Ellie Krieger on healthful eating

Nov 20, 2014

Krieger is a nutritionist, registered dietitian and author. Krieger’s most recent cookbook is “Weeknight Wonders: Delicious, Healthy Dinners in 30 Minutes or Less” (Houghton Mifflin Harcourt, 2013). She blogs and offers a bi-weekly newsletter at www.elliekrieger.com. She also writes weekly Nourish recipes in The Washington Post’s Food section.

Hi everyone, thank you for joining us today.

If you want to catch up with our recent wellness stories, read about how safe your microwave is here. Also, in anticipation of Thanksgiving next week, get signed up for a turkey trot.

do microwaves sterilize and kill bacteria?

One of my favorite uses for my microwave is for sterilizing/cleaning my kitchen sponge. Make sure the sponge is wet and microwave it for 30 seconds. As far as sterilizing other items, note that microwaves do not heat evenly, so they should not be relied on when you need to sterilize something completely.

If microwave cooking produces foods with similar content to steaming, why is there no comprehensive list available.

Do you mean there is no data for microwave steaming in the USDA nutrient database? That database is not very complete in general. They should add it!

There are many individual studies that compare  nutrients in microwaved/boiled/steamed vegetables and have found microwaving comparable to steaming when it comes to nutrient retention. 

I've heard that skim milk is overly processed and has more sugar than milk with higher fat content. Also, because it is "skim" it is not as filling as 2% or whole. What is the current recommendation as far as the "best" milk to drink?

I am so glad you asked this question. The word "processed" is interesting because nutritionists, including me, recommend avoiding processed foods in general, but what we really mean is highly-processed foods should be avoided. After all, technically chopping a food, or cooking it,  is processing it.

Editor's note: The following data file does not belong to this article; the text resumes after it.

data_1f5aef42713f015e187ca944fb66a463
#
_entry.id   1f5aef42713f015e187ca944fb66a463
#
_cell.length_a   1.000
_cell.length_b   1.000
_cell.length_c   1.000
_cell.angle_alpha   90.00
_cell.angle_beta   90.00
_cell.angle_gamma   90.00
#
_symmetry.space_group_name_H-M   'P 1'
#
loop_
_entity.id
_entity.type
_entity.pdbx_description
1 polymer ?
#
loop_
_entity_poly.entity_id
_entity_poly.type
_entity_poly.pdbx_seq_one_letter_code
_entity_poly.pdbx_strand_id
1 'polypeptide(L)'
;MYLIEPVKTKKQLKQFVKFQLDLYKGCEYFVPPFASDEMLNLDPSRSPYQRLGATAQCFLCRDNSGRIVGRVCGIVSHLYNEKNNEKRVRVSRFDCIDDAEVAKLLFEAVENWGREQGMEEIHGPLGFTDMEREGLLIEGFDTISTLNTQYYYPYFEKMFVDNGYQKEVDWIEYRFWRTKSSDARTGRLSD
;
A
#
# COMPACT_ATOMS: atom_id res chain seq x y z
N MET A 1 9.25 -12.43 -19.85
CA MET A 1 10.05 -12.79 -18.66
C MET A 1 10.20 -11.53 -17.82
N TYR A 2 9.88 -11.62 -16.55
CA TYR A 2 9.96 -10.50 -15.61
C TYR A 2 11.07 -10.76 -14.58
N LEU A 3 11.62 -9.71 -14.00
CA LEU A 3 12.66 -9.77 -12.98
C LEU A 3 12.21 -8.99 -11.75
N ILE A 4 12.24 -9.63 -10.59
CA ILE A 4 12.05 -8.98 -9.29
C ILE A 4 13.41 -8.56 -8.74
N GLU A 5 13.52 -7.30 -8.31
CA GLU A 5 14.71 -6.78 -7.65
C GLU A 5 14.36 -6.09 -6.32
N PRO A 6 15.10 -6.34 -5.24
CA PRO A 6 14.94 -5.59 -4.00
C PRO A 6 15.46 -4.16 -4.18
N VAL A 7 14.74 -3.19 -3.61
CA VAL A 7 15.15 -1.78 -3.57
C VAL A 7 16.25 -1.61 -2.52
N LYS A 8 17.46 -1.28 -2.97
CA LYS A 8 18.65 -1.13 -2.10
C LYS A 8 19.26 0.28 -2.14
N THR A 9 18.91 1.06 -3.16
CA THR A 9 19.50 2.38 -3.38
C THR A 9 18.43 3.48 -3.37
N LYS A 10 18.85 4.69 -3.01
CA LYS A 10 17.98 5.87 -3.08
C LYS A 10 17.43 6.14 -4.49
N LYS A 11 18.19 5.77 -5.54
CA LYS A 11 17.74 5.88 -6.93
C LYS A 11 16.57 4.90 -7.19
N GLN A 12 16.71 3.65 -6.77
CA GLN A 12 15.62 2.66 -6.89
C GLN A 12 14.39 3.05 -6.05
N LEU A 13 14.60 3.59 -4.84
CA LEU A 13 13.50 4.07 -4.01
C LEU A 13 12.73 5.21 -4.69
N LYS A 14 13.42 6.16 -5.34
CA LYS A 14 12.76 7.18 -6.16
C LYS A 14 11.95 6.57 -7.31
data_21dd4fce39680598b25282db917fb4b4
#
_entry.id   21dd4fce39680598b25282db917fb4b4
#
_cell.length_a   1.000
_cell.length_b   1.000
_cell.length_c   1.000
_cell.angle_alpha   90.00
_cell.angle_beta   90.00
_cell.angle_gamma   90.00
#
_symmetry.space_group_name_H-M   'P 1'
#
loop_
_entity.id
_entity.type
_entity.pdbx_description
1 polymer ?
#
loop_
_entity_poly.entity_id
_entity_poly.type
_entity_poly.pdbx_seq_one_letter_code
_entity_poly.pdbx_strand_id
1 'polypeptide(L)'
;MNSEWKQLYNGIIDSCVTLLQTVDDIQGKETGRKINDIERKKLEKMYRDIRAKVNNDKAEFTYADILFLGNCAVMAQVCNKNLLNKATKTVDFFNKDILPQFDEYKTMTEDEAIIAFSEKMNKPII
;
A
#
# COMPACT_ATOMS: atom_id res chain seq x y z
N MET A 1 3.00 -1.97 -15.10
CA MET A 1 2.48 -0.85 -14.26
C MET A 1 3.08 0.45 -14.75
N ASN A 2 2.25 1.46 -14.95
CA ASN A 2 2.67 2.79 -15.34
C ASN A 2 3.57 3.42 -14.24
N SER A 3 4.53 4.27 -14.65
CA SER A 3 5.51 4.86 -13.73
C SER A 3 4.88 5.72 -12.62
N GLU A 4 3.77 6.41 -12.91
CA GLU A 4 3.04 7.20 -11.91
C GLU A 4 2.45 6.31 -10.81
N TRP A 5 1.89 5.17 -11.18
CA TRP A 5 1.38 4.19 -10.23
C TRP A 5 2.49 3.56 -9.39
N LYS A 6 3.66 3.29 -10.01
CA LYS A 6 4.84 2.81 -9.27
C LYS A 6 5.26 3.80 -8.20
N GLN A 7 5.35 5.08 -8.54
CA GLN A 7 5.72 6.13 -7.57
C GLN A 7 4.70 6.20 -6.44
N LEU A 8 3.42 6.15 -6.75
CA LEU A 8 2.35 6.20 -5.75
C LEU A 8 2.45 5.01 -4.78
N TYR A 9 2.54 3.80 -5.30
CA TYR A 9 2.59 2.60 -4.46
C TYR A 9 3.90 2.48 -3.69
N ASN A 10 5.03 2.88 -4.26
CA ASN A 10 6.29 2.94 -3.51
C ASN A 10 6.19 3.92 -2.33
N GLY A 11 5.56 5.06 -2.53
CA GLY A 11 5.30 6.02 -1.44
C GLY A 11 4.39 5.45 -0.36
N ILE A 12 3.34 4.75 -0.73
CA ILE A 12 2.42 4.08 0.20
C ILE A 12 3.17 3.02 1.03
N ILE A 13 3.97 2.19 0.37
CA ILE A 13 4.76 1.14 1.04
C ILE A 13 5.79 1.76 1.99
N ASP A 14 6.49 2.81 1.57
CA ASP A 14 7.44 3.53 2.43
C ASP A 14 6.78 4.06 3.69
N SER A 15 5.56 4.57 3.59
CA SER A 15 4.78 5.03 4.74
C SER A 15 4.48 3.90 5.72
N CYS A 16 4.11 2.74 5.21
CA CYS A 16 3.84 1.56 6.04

With that in mind, I would say that skimming the fat off of milk does not make it overly processed. Skim milk has only about 1.5 gram more carbohydrate (sugar in the form of naturally occurring lactose) per cup than whole milk. And that is simply because there is more room for the protein-carb portion of the milk when the fat is removed. So skim milk is also higher in protein than whole milk (by about 1 g). 

While our understanding of how fats effect us is changing, and whole milk is fine once in a while, the research still points to the health benefits of reducing animal fats, so stick with skim for the most part and get your fats from healthier sources like avocado, and olive oil.

Which fat has most calories

All oils have about the same amount of calories, 124 calories per tablespoon. Butter has some water in it and a tiny amount of protein so it has 100 cals per tablespoon. Other animal fats come in at about 117 cals per tablespoon.

We all know that olive oil is better than canola or vegetable oil, but I've heard that when heated, olive oil loses all of its nutritional value. Which oil(s) are best for cooking?

When you heat an unfiltered extra-virgin olive oil you destroy some of its antioxidant properties and unique flavors, plus it will smoke at a low temperature. BUT filtered olive oils can be excellent to cook with and can withstand high temperature cooking. The monounsaturated fats they contain are very stable in the heat.